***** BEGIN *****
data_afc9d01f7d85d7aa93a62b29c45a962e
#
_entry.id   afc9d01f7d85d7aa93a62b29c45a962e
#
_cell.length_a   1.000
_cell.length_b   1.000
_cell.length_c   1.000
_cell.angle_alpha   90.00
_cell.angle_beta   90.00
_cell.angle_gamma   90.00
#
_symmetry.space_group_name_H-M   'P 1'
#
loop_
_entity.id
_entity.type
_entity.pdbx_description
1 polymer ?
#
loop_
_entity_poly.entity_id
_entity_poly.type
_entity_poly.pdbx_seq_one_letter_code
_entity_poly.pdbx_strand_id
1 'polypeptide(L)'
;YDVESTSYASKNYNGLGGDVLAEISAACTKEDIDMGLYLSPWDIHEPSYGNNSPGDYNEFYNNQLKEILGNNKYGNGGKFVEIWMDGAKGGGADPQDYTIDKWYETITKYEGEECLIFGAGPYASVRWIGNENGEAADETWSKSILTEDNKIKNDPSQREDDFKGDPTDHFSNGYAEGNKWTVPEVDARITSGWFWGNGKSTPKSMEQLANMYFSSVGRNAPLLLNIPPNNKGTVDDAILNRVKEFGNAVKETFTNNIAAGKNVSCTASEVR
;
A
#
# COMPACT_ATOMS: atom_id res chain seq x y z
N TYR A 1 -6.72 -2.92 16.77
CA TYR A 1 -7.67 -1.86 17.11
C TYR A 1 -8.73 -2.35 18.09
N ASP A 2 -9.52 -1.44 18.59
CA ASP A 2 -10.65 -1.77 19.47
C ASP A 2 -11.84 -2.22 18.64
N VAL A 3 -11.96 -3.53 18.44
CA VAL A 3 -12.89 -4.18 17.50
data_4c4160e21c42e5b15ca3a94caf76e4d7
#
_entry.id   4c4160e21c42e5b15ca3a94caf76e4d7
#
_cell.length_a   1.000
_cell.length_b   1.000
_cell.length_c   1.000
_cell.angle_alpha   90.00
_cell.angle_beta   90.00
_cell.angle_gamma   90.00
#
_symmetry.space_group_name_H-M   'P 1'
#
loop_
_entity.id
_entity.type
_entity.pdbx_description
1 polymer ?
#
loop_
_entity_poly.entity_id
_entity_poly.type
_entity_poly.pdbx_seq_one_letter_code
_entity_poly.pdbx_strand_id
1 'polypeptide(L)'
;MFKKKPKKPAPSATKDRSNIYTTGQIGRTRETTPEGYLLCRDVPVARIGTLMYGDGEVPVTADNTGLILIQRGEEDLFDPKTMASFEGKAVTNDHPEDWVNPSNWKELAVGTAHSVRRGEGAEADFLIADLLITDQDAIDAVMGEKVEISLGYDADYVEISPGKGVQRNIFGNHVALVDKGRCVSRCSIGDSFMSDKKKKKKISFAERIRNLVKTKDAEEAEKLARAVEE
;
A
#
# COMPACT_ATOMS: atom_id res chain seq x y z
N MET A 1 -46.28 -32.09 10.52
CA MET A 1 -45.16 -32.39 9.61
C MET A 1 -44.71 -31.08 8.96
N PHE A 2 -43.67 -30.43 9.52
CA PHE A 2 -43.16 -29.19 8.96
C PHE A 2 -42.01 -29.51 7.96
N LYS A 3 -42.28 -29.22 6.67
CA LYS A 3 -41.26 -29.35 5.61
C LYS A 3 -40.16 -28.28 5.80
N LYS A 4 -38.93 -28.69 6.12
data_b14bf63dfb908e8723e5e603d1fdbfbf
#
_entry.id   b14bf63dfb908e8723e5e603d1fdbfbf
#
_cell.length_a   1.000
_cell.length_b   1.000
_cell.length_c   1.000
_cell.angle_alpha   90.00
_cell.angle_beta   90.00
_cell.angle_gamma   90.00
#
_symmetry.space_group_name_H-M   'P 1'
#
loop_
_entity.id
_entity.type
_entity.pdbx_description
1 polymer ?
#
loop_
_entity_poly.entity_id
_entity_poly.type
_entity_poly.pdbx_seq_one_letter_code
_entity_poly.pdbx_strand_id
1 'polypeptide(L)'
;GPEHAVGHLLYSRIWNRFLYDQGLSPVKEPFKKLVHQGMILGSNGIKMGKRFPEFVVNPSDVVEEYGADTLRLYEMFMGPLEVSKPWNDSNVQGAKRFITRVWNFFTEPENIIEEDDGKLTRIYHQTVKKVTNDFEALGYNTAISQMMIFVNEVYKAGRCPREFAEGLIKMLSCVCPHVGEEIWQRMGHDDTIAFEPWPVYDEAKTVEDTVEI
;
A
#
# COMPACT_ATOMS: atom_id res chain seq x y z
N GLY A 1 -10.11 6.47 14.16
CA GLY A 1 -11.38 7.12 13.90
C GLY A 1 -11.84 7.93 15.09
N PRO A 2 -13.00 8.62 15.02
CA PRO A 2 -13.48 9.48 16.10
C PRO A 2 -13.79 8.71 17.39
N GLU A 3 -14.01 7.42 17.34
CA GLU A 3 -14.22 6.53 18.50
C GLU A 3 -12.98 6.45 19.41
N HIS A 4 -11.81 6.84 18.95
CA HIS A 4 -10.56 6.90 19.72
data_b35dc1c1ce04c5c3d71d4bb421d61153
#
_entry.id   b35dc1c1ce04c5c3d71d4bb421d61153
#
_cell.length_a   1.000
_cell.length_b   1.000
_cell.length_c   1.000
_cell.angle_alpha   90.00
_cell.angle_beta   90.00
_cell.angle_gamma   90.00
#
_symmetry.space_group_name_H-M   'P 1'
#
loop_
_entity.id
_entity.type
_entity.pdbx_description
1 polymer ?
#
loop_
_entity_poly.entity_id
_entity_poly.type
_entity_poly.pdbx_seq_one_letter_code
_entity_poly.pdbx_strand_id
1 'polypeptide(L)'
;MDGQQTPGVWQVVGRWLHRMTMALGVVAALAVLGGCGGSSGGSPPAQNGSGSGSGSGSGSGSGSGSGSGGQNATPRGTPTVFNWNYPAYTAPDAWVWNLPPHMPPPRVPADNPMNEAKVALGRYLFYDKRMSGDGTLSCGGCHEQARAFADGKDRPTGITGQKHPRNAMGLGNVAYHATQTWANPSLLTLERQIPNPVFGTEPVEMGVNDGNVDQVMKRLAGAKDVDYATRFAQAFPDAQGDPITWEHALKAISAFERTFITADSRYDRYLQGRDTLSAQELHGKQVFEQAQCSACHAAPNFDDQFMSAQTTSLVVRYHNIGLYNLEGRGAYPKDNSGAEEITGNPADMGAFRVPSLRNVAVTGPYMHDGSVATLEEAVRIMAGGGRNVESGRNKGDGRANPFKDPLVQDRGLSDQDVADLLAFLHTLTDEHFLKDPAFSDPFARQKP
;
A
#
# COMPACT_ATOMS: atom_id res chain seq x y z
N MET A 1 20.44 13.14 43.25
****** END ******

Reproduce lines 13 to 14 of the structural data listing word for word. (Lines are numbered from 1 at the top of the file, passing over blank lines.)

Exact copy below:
#
loop_